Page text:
And here’s a neat feature: JSTOR Daily (http://daily.jstor.org/) is the JSTOR blog featuring unusual and interesting articles. Add it to your RSS feed reader or sign up for their bi-weekly newsletter to stay on top of the latest developments with JSTOR and JPASS.

Try JPASS for Free!

You can request a free 10-day trial by visiting http://jpass.jstor.org/freetrial. The free trial includes the following:

  • Unlimited reading access to more than 1,700 journals across the humanities, social science and science journals in the JSTOR archive for 10 days.
  • 3 complimentary article downloads that are yours to keep even after the 10 days are over.
  • Opportunity to sign up for a monthly or annual JPASS plan!

Conclusion

I highly recommend the JSTOR database if you are visiting a library or institution; in addition, it is well worth your time and money to try JPASS for at least one-month! I was amazed at what I found to help my research and as I’ve said, it is so easy to get lost in the many different journals and articles. As a result of using JPASS, I’ve been able to supplement my own genealogy research and better understand how my ancestors lived as well as what records they left behind.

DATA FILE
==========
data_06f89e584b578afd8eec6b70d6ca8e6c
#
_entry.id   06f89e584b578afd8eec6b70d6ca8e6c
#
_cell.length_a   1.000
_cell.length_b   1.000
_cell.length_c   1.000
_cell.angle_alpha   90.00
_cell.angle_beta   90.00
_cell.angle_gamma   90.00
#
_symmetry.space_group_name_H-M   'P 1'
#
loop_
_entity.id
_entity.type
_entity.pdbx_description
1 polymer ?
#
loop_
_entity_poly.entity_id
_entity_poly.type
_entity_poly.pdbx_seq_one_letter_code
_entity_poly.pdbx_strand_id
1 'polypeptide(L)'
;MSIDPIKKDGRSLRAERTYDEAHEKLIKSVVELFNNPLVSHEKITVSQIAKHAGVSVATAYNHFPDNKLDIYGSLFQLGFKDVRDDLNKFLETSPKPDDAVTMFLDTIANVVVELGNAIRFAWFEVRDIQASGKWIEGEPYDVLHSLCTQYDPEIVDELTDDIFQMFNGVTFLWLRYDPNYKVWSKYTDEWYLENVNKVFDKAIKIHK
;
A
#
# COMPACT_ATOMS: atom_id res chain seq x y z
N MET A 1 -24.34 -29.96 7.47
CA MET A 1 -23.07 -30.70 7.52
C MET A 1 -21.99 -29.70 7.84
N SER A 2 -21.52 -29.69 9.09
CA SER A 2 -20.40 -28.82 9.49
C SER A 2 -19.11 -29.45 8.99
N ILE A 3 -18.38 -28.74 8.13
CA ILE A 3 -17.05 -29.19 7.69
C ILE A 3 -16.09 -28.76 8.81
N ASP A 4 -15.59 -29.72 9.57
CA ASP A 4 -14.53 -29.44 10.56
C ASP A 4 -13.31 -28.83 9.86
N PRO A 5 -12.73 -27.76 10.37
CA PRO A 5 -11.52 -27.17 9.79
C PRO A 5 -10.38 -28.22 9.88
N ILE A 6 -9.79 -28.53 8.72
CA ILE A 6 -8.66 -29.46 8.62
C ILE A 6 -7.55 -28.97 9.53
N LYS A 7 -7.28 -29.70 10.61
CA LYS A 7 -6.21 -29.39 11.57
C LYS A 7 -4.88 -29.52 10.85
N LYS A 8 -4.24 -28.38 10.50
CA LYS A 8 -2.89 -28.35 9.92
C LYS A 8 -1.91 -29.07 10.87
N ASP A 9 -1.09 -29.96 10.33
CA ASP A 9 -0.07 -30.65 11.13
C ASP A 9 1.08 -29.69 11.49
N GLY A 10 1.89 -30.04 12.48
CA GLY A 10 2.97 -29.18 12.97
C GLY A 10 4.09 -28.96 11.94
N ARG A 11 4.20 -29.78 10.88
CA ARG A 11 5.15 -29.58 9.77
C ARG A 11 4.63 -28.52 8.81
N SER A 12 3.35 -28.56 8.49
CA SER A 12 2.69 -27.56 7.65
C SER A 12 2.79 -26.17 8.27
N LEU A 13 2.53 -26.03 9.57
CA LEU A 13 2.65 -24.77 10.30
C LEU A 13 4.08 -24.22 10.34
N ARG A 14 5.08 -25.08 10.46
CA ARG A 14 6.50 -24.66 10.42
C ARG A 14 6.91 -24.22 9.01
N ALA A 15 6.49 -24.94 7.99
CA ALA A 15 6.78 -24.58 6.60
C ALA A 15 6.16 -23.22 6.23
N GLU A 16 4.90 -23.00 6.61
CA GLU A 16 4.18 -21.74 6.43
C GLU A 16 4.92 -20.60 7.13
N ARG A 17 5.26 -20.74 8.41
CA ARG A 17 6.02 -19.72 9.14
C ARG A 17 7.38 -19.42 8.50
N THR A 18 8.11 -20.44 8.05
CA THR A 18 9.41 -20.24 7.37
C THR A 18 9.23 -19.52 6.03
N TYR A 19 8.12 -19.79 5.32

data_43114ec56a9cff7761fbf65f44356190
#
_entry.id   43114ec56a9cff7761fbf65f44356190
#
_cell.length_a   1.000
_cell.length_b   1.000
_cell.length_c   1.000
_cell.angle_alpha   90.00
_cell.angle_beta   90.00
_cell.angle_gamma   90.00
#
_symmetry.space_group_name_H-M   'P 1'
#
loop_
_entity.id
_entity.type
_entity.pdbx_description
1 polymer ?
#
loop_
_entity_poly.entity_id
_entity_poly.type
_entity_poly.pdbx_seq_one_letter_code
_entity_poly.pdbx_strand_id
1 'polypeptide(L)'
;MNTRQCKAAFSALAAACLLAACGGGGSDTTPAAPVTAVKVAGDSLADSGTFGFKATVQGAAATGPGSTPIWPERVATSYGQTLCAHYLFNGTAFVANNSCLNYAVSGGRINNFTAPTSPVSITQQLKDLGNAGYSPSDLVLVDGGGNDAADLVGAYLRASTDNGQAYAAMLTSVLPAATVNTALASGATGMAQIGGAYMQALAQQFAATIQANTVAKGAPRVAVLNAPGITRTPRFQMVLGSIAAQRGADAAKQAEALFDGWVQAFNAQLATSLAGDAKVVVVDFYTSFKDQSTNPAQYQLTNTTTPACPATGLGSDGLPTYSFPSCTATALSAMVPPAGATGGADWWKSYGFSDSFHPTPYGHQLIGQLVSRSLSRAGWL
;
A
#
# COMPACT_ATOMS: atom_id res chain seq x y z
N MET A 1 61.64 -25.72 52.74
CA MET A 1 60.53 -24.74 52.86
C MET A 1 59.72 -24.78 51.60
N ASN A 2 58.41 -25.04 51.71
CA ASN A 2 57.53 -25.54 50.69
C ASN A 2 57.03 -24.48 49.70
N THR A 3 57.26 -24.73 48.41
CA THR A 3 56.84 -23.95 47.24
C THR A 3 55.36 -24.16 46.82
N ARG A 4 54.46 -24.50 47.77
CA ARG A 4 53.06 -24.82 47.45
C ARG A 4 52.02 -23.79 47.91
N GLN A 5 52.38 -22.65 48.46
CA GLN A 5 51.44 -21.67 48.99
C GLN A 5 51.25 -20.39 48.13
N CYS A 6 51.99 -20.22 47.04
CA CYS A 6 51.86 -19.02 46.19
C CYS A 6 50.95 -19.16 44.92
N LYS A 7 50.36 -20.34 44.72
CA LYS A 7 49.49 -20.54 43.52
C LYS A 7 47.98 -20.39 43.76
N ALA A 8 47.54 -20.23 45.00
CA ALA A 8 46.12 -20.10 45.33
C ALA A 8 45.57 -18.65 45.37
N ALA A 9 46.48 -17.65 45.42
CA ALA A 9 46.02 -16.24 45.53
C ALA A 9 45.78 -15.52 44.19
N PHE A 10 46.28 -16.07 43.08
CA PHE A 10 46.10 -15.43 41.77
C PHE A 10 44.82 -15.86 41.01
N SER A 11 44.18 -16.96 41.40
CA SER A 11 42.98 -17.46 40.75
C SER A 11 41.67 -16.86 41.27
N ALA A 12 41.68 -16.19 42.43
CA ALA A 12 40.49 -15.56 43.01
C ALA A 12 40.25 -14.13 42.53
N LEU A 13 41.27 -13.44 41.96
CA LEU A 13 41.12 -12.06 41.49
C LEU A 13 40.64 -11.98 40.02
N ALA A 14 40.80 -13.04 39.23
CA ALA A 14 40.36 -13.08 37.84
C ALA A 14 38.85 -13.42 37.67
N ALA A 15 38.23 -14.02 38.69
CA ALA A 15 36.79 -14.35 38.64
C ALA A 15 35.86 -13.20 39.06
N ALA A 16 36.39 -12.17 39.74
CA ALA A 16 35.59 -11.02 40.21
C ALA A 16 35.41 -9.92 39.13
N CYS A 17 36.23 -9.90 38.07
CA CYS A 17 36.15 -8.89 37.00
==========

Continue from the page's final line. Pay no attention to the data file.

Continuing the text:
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Disclosure statement: I have material connections with various vendors and organizations. To review the material connections I have in the genealogy industry, please see Disclosure Statements.

©2014, copyright Thomas MacEntee. All rights reserved.

May I Introduce to You . . . Leslie Robertson

Come meet genealogy blogger Leslie Robertson, author of The People of Pancho, in this interview by Jana Last at GeneaBloggers.